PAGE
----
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Sensitivity Warning

First Peoples

Aboriginal and Torres Strait Islander peoples should be aware that this resource may contain images or names of people who have since passed away.


Joining the real economy: a quantitative mapping of the economic potential of remote Indigenous communities

First Peoples economic conditions First Peoples economic participation First Peoples enterprise development Rural and remote communities Australia

The disadvantage of remote Indigenous communities is well understood. However, governments are yet to develop an effective solution for resolving this situation. Remote communities are often written off, with governments happier to leave them as a perpetual drag on the public purse rather than seeing their potential.

While remote and very remote (all referred to in the paper as ‘remote’) towns are never going to be burgeoning metropolises, these communities should have a level of economic activity more commensurate with their population sizes.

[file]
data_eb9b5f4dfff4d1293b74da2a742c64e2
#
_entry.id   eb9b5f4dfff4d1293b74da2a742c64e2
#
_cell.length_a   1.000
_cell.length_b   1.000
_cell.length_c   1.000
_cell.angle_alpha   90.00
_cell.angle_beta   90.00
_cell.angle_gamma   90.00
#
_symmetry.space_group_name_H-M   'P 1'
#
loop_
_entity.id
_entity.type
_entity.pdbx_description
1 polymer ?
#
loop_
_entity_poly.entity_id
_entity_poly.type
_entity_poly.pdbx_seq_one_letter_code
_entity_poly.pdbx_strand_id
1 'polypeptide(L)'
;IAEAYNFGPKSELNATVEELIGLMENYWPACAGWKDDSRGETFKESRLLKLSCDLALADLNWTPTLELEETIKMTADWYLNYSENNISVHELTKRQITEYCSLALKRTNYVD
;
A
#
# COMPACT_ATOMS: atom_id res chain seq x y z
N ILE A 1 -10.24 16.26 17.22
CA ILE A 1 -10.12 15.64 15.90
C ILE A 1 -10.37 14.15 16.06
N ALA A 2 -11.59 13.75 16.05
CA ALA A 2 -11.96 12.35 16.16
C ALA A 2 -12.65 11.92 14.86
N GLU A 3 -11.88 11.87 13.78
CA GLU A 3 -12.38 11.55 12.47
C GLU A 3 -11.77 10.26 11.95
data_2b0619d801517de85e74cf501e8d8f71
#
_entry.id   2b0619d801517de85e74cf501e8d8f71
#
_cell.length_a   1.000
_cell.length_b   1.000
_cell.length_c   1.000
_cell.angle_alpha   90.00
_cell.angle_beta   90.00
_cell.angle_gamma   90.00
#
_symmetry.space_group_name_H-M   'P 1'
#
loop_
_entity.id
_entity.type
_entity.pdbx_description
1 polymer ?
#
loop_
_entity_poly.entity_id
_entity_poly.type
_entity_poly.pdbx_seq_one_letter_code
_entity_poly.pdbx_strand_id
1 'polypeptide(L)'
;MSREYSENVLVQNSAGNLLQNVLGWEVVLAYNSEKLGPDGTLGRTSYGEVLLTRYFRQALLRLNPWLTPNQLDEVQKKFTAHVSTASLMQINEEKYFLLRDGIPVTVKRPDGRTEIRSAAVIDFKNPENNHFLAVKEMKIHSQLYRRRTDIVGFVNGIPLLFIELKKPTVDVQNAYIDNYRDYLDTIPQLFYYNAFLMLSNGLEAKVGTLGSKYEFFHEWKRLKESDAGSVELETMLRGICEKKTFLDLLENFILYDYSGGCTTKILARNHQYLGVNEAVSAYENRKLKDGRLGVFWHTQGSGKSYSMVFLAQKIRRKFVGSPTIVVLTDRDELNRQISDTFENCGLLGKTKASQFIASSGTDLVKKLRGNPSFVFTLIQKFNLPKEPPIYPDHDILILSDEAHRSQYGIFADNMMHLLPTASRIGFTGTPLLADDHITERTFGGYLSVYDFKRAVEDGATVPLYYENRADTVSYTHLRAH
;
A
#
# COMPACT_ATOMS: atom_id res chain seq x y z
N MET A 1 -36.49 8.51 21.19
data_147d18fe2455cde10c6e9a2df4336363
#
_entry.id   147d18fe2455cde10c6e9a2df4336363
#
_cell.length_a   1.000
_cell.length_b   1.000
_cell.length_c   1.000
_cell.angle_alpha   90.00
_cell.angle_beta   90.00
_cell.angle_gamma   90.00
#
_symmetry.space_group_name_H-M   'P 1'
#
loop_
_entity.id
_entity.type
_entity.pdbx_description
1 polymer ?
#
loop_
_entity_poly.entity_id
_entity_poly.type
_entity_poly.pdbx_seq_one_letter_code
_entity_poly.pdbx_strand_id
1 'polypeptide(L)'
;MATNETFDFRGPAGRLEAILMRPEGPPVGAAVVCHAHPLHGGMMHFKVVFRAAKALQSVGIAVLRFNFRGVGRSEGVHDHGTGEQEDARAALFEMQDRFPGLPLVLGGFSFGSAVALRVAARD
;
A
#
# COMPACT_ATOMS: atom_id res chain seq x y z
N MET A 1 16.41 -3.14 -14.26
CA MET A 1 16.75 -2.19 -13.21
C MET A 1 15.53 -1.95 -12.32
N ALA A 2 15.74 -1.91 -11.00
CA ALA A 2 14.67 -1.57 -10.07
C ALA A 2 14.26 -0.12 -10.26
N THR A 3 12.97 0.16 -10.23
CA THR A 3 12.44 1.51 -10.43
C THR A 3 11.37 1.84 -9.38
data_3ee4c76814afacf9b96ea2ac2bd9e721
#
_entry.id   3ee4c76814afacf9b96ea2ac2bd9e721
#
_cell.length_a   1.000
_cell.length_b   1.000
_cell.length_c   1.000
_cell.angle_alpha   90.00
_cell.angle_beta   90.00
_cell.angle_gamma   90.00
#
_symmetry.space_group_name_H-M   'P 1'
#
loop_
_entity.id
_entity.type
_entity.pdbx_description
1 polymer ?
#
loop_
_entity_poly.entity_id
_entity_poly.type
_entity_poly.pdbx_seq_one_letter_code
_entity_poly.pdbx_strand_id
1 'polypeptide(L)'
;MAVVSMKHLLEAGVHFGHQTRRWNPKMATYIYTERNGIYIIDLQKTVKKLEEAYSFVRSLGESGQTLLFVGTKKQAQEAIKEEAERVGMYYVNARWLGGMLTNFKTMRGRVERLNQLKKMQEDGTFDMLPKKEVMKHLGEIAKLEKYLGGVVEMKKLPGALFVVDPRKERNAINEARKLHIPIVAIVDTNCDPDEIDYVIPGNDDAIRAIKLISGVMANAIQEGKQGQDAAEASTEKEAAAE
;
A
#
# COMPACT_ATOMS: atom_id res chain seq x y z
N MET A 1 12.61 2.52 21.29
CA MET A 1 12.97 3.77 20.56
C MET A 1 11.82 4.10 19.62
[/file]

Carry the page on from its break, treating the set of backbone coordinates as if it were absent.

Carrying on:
Many remote Indigenous communities have enough of a critical population mass to support a range of businesses and services; including cafes, hairdressers, real estate agents, supermarkets, bakeries, butcheries, agricultural and fishing supplies stores, tourism enterprises and more.

However, most of the remote Indigenous communities analysed in this paper have virtually no businesses whatsoever. This lack of businesses, particularly in larger communities, is verging on incomprehensible. Like many remote non-Indigenous communities, remote Indigenous ones could — and should — have small but functioning economies commensurate to their population size.

Utilising the latest ABS Census data and other key datasets, this paper quantitatively demonstrates that it is possible for remote communities to be participants in real economies. By comparing remote Indigenous communities to similar non-Indigenous communities, it is clear there is significant potential to get remote Indigenous Australians into the economy and to begin to genuinely ‘Close the Gap’.

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CIS Research Report 45